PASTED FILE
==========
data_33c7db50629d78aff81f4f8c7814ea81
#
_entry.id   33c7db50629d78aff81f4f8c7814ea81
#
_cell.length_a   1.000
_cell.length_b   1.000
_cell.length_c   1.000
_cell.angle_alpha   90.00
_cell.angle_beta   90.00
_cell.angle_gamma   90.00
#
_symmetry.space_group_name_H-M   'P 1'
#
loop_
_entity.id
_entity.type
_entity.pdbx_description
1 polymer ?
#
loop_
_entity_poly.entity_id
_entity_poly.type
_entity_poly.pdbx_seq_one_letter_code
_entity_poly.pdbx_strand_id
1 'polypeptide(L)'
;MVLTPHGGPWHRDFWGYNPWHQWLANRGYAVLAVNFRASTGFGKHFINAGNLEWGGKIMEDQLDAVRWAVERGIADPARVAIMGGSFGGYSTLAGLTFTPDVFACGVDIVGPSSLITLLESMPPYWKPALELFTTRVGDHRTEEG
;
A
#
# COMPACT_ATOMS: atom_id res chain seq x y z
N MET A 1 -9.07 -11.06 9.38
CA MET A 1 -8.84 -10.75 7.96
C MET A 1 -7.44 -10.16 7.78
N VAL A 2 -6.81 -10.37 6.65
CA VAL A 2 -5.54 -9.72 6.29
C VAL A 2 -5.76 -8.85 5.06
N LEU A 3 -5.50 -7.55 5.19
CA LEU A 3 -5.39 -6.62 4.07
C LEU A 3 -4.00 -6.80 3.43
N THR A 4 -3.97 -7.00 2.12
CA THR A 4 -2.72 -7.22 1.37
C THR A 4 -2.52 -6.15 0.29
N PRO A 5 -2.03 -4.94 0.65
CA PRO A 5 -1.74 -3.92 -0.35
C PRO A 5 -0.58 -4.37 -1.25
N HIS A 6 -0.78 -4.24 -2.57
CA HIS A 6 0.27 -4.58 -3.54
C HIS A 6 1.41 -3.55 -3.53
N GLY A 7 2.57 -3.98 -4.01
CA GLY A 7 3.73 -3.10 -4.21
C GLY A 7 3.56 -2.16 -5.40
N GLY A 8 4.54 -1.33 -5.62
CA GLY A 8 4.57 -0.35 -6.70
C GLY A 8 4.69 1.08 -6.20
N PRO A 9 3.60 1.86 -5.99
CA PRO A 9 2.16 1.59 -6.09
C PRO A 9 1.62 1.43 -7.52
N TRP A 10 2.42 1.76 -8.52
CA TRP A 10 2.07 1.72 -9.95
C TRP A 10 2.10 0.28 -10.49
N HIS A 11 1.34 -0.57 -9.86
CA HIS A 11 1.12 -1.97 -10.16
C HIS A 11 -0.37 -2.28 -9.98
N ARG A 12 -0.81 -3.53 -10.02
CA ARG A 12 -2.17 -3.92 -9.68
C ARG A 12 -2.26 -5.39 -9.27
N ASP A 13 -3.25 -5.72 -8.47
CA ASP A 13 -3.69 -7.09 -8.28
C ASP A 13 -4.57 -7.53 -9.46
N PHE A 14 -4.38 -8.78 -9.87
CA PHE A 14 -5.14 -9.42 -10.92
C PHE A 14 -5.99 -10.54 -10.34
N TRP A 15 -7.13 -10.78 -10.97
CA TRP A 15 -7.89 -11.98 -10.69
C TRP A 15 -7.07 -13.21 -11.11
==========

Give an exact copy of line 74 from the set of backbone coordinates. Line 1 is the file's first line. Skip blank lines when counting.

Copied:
CA TRP A 15 -7.89 -11.98 -10.69